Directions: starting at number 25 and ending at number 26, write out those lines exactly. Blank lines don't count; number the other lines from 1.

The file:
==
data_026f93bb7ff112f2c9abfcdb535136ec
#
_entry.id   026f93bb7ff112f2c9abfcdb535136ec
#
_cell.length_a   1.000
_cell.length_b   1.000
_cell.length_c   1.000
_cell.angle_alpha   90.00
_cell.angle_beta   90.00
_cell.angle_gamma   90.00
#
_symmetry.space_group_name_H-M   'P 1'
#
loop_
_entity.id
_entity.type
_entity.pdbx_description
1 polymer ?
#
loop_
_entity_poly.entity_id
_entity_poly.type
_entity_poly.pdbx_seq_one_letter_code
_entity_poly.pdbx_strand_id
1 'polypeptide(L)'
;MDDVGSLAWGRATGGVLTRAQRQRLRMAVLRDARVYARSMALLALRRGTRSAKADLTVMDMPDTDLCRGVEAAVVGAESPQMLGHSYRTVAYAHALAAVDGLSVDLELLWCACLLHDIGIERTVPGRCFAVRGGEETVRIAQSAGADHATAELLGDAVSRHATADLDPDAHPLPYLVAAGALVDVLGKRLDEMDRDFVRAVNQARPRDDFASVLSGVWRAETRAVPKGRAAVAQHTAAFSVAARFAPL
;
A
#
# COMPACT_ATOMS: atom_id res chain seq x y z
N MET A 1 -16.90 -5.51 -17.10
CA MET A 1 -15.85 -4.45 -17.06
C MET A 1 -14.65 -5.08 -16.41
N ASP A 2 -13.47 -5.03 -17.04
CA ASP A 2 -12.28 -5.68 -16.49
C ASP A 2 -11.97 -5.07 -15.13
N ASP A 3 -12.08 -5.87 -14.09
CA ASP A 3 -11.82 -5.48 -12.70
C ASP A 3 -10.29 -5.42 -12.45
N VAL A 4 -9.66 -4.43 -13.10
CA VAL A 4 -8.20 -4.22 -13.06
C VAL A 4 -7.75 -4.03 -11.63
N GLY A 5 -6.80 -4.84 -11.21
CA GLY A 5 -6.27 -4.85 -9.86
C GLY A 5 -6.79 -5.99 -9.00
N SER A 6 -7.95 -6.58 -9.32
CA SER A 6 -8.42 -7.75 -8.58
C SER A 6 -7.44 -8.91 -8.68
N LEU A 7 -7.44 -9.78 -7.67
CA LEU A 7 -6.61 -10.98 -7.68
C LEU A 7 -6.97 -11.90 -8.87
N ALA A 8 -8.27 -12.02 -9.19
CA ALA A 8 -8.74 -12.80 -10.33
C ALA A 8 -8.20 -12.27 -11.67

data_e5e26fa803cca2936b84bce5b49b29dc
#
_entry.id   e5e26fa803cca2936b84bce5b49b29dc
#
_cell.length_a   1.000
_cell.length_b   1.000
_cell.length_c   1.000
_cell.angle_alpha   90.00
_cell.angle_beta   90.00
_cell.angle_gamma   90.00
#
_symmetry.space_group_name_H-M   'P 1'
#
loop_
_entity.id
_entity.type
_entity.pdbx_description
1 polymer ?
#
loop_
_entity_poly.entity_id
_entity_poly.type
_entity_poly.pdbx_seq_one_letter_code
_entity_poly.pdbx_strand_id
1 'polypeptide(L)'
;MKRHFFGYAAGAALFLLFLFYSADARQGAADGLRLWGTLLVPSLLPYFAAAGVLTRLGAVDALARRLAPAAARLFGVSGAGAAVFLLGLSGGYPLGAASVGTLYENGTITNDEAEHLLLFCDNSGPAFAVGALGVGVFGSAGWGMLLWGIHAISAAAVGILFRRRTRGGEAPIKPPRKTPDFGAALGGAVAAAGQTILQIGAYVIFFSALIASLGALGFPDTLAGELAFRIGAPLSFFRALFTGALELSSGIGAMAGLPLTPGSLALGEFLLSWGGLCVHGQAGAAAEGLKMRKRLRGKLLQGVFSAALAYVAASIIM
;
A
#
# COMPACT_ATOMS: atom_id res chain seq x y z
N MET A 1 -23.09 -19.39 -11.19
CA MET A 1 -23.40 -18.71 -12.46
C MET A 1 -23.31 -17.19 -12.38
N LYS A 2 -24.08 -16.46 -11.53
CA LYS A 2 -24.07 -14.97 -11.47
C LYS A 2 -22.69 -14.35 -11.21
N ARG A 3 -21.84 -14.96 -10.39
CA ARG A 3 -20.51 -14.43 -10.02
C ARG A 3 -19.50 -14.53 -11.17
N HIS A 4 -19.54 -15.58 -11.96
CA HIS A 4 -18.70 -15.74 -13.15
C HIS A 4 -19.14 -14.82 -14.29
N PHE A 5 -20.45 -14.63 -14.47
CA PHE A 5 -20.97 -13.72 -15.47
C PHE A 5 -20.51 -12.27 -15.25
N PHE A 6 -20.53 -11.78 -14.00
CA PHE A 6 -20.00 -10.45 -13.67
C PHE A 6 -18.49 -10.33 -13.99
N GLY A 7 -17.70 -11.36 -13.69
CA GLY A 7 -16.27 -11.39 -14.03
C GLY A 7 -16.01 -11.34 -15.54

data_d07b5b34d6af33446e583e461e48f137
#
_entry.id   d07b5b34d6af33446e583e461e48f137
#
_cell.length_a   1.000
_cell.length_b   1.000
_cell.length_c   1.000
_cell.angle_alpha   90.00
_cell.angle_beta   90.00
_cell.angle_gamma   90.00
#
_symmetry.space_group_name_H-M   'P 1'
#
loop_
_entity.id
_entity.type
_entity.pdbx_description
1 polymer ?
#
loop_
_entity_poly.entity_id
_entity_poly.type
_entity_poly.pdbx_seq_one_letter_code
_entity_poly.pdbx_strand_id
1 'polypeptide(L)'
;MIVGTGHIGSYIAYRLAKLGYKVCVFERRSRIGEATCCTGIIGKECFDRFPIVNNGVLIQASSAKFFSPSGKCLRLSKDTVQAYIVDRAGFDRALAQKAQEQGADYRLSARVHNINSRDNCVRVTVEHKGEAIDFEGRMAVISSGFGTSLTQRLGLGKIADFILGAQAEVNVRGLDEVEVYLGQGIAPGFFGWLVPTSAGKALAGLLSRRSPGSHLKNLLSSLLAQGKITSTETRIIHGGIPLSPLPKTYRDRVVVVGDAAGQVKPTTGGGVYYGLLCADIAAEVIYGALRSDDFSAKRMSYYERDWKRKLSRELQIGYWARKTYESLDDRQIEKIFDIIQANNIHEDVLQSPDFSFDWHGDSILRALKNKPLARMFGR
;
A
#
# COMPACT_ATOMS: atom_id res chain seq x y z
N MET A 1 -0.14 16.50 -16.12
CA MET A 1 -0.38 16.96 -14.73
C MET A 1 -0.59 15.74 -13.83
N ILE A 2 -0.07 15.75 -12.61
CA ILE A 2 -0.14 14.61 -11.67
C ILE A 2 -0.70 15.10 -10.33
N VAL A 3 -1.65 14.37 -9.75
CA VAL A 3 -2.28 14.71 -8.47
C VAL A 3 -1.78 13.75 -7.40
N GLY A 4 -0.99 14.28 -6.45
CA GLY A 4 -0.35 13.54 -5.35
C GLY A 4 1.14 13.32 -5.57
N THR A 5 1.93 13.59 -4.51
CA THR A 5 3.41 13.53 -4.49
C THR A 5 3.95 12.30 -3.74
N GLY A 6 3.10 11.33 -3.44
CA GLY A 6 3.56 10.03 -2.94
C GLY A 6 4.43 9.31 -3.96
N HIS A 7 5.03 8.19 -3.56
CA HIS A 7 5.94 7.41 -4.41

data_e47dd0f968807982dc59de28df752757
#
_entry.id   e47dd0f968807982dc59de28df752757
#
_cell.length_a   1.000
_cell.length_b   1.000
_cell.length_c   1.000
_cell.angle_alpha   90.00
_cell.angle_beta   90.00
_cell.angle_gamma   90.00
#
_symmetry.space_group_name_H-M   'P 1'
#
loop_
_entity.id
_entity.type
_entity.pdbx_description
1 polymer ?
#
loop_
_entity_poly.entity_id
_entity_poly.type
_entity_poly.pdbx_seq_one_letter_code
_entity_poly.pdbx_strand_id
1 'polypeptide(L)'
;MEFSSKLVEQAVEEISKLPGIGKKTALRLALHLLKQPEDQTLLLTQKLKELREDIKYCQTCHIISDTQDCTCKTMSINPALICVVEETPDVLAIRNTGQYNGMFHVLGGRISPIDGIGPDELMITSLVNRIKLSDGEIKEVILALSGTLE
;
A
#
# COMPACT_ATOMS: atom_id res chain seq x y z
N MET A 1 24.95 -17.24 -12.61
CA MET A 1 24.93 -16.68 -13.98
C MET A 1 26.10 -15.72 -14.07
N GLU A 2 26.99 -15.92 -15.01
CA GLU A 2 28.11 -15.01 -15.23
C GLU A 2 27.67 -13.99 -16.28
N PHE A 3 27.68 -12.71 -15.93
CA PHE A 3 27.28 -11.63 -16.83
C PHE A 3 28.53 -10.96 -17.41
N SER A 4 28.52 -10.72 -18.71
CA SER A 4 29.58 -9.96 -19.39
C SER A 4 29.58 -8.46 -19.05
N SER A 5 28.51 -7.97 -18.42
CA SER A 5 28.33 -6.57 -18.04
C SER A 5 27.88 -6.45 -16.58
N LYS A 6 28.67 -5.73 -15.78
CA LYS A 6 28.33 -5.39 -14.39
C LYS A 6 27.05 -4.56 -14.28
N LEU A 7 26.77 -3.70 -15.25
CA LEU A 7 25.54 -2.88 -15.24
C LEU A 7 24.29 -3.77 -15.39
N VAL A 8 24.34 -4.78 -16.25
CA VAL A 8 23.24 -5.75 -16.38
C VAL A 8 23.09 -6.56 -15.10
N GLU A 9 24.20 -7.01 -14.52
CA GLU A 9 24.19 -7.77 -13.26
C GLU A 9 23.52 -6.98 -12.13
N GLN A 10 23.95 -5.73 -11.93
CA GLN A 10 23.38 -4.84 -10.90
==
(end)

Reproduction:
1 'polypeptide(L)'
;MDDVGSLAWGRATGGVLTRAQRQRLRMAVLRDARVYARSMALLALRRGTRSAKADLTVMDMPDTDLCRGVEAAVVGAESPQMLGHSYRTVAYAHALAAVDGLSVDLELLWCACLLHDIGIERTVPGRCFAVRGGEETVRIAQSAGADHATAELLGDAVSRHATADLDPDAHPLPYLVAAGALVDVLGKRLDEMDRDFVRAVNQARPRDDFASVLSGVWRAETRAVPKGRAAVAQHTAAFSVAARFAPL